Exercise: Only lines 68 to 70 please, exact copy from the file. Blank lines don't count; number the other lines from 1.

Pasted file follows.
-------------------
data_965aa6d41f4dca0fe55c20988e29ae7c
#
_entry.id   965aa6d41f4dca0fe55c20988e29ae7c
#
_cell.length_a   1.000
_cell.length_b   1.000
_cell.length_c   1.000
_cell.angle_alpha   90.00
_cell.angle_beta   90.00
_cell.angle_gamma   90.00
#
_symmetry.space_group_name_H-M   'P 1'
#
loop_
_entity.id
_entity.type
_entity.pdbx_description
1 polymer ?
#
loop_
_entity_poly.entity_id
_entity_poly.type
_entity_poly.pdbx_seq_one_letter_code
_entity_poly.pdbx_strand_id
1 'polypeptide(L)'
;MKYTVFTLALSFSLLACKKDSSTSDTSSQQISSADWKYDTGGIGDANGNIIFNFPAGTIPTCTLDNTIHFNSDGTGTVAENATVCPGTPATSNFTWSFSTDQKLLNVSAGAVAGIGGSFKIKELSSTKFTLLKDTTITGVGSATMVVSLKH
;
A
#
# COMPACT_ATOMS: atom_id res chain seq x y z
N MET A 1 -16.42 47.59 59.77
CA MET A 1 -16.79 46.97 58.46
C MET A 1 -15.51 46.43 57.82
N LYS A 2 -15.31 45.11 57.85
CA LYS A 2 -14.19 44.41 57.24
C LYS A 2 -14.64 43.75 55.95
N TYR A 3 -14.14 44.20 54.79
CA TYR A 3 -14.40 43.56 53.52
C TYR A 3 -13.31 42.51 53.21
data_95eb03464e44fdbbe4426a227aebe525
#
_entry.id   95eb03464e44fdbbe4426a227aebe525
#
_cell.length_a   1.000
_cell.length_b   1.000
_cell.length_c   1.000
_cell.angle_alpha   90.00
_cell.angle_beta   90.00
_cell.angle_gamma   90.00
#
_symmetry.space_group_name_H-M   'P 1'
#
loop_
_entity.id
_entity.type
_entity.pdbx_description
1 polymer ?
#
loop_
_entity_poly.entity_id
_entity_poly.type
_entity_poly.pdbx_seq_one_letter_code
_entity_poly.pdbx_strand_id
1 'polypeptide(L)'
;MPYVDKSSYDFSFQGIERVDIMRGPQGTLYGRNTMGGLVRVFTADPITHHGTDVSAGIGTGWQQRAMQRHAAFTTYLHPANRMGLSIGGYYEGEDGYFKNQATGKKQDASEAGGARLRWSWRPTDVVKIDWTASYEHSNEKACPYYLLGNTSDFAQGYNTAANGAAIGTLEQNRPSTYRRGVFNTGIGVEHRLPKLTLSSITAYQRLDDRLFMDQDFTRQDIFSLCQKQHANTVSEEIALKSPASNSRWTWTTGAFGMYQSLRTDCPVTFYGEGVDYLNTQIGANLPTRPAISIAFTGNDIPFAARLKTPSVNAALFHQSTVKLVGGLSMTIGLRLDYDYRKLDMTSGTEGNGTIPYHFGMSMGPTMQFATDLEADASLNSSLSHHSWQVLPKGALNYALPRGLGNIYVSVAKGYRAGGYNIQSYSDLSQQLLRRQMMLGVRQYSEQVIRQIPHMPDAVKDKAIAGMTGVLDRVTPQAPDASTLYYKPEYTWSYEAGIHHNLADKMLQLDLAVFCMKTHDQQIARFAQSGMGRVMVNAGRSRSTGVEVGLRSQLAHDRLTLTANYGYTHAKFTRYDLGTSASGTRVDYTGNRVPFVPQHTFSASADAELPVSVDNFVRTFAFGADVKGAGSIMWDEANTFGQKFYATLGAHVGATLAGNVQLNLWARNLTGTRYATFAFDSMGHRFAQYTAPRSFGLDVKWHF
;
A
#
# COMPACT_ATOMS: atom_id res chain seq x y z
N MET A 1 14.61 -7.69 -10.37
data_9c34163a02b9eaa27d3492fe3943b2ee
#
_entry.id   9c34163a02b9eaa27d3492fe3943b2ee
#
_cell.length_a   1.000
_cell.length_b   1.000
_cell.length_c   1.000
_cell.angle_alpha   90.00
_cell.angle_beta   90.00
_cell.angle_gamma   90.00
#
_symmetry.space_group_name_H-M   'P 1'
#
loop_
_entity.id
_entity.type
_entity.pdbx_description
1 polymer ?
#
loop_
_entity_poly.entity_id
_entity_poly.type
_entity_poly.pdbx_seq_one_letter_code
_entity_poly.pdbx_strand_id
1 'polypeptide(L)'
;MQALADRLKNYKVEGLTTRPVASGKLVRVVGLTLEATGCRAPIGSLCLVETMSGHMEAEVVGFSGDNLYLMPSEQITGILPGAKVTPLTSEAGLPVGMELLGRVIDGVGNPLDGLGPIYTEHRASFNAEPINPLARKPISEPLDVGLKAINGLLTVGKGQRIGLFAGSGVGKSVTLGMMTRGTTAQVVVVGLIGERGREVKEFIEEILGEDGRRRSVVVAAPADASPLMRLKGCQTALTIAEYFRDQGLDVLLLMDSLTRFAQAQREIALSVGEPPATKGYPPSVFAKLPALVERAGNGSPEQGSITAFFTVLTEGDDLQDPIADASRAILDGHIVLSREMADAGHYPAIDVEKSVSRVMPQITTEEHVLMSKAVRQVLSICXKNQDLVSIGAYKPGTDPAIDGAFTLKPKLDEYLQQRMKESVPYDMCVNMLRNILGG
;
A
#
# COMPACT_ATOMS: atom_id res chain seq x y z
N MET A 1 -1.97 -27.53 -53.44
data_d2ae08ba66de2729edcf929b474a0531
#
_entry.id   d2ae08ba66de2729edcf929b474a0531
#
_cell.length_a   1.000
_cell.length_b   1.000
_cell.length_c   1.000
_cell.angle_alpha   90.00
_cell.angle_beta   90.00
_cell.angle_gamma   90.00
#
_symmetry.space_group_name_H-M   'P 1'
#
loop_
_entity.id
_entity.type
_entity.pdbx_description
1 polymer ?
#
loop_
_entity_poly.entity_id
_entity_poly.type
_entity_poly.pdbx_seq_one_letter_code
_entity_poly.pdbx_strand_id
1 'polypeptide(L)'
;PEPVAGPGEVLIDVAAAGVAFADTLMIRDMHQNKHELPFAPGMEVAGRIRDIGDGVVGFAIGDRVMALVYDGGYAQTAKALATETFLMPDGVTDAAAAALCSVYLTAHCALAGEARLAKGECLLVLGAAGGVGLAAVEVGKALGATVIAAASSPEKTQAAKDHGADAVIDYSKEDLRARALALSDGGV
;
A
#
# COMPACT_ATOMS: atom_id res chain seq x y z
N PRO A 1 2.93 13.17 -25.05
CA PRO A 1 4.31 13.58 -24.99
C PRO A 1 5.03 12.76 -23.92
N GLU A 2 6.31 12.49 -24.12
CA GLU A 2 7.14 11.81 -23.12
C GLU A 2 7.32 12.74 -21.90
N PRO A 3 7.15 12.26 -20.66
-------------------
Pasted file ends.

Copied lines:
#
# COMPACT_ATOMS: atom_id res chain seq x y z
N MET A 1 14.61 -7.69 -10.37